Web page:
What is thalassemia?
Thalassemia is an inherited blood disorder that causes the body to produce less hemoglobin, the protein in red blood cells that helps them carry oxygen from the lungs to all parts of the body. Hemoglobin is made up of four parts: two alpha proteins and two beta proteins. Thalassemia affects one or more of the genes that produce these proteins.
How serious is thalassemia in children?
The severity of the disease depends on the type of thalassemia (see below). Children with thalassemia major require ongoing treatment and blood transfusions throughout their lives. In addition, they need ongoing chelation therapy to remove the excess iron that builds up in the blood from these transfusions. Milder forms of thalassemia, including thalassemia intermedia and thalassemia minor, require less aggressive or no treatment at all.
What are the different types of thalassemia?
Everyone has four alpha genes and two beta genes that together control the production of hemoglobin. There are three major types of thalassemia, classified based on the severity of symptoms and the genetic defect causing the disease:
Thalassemia minor and silent carriers
Children with thalassemia minor or trait have two alpha genes or one beta gene missing or damaged, while those that are “silent carriers” have one missing or damaged alpha gene. These children do not experience symptoms (except mild anemia in some cases of thalassemia minor), and they do not require treatment.
In children with beta thalassemia intermedia, one or both beta genes are not working properly. They have mild to severe anemia and can be diagnosed early in childhood or later in life. They may need blood transfusions during pregnancy or when very sick.
Children with thalassemia major need ongoing medical care, including blood transfusions to alleviate severe anemia and chelation therapy to remove excess iron from the blood.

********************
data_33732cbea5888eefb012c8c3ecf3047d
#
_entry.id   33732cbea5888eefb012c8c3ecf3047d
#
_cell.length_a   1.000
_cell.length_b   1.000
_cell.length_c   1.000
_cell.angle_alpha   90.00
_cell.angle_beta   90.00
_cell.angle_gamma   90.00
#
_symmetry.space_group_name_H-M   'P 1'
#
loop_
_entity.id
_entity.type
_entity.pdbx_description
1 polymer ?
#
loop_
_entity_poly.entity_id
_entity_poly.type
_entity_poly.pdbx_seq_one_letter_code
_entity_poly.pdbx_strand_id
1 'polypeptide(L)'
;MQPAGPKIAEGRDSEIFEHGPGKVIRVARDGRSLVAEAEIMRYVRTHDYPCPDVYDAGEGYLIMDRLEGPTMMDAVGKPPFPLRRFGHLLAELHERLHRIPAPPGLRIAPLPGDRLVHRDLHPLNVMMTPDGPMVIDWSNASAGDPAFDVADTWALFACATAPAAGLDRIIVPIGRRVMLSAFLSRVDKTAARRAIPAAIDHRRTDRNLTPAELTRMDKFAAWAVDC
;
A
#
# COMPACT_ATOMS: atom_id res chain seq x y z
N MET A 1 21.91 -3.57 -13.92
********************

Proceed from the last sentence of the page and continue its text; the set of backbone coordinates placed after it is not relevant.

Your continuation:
There are two subtypes of thalassemia major:
Alpha thalassemia major
- most serious and most rare form of the subtypes of thalassemia
- all four alpha genes are missing
- if untreated, leads to miscarriage or death of the baby shortly after birth
- may be treated with blood transfusions in the womb if discovered early enough in the pregnancy
- babies who survive require lifelong blood transfusions or stem cell transplant and extensive medical care
Beta thalassemia major (also called Cooley’s anemia, after the discoverer)
- neither beta gene is not working properly
- symptoms, which begin during the first year of life, include severe anemia
- monthly blood transfusions needed
- chelation therapy also is needed to remove excess iron that builds up in the body due to frequent blood transfusions
Other types of thalassemia
- Hemoglobin E beta-thalassemia: This form of thalassemia is more common in children of Southeast Asian descent. It results from two separate genetic defects:
- a defective type of hemoglobin known as hemoglobin E
- a defective gene that causes beta thalassemia
- Hemoglobin H disease alpha-thalassemia: This form of thalassemia is most common in Southern China and Southeast Asia. In Hemoglobin H disease:
- three alpha genes are missing
- moderate to severe anemia may occur
- frequent blood transfusions may be needed
- genetic counseling and screening may be needed in adulthood, as the risk of having children with alpha thalassemia major is increased
Is thalassemia common?
The defective genes that cause thalassemia are relatively common, especially in people of South Asian, African and Mediterranean descent. However, thalassemia occurs in many populations around the world.
About 300 million people around the world have the “thalassemia trait,” which puts them at risk of having children with some form of thalassemia. More than 1 million people have thalassemia intermedia, while more than 100,000 people have thalassemia major. In the United States, there are only about 1,000 people with thalassemia major.
Hemoglobin H disease and Hemoglobin E/beta thalassemia are extremely common in Southern China and South and Southeast Asia.
What are the symptoms of thalassemia?
Symptoms of thalassemia depend on the number of genes affected and can range from no symptoms at all to severe anemia.
The primary symptoms of thalassemia are a result of anemia, a decreased number of healthy red blood cells. However, each child may experience symptoms differently.
The following are the most common symptoms of anemia:
- pale skin, lips, hands or under the eyelids
- increased heart rate (tachycardia)
- breathlessness, or difficulty catching a breath (dyspnea)
- lack of energy, or tiring easily (fatigue)
- dizziness or vertigo, especially upon standing
- irregular menstruation cycles
- absent or delayed menstruation (amenorrhea)
- jaundice, or yellowing of skin, eyes and mouth
- enlarged spleen or liver (splenomegaly, hepatomegaly)
- slow or delayed growth and development
Thalassemia intermedia causes less severe symptoms than thalassemia major, which can make it difficult to diagnose, because it may resemble other forms of anemia.
Thalassemia major causes the most severe anemia and requires ongoing treatment and regular blood transfusions.